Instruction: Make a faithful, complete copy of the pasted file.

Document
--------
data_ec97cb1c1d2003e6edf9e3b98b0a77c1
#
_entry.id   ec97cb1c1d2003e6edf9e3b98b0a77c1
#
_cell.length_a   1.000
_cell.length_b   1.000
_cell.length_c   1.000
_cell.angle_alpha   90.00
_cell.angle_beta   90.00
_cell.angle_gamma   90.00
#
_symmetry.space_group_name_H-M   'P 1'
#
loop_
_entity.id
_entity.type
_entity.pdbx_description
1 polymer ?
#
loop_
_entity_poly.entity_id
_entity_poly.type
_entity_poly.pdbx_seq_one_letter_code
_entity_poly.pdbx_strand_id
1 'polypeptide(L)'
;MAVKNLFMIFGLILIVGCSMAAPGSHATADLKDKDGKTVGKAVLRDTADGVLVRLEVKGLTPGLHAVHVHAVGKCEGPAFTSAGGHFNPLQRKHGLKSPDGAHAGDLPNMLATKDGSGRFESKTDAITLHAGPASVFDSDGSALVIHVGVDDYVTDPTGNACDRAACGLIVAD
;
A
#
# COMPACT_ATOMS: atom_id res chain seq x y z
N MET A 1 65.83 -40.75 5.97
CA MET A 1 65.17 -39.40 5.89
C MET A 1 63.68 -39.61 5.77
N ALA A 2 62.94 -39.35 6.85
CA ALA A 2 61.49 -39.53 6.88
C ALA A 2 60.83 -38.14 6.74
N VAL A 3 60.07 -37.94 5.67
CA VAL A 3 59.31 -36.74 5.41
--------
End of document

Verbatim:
data_ec97cb1c1d2003e6edf9e3b98b0a77c1
#
_entry.id   ec97cb1c1d2003e6edf9e3b98b0a77c1
#
_cell.length_a   1.000
_cell.length_b   1.000
_cell.length_c   1.000
_cell.angle_alpha   90.00
_cell.angle_beta   90.00
_cell.angle_gamma   90.00
#
_symmetry.space_group_name_H-M   'P 1'
#
loop_
_entity.id
_entity.type
_entity.pdbx_description
1 polymer ?
#
loop_
_entity_poly.entity_id
_entity_poly.type
_entity_poly.pdbx_seq_one_letter_code
_entity_poly.pdbx_strand_id
1 'polypeptide(L)'
;MAVKNLFMIFGLILIVGCSMAAPGSHATADLKDKDGKTVGKAVLRDTADGVLVRLEVKGLTPGLHAVHVHAVGKCEGPAFTSAGGHFNPLQRKHGLKSPDGAHAGDLPNMLATKDGSGRFESKTDAITLHAGPASVFDSDGSALVIHVGVDDYVTDPTGNACDRAACGLIVAD
;
A
#
# COMPACT_ATOMS: atom_id res chain seq x y z
N MET A 1 65.83 -40.75 5.97
CA MET A 1 65.17 -39.40 5.89
C MET A 1 63.68 -39.61 5.77
N ALA A 2 62.94 -39.35 6.85
CA ALA A 2 61.49 -39.53 6.88
C ALA A 2 60.83 -38.14 6.74
N VAL A 3 60.07 -37.94 5.67
CA VAL A 3 59.31 -36.74 5.41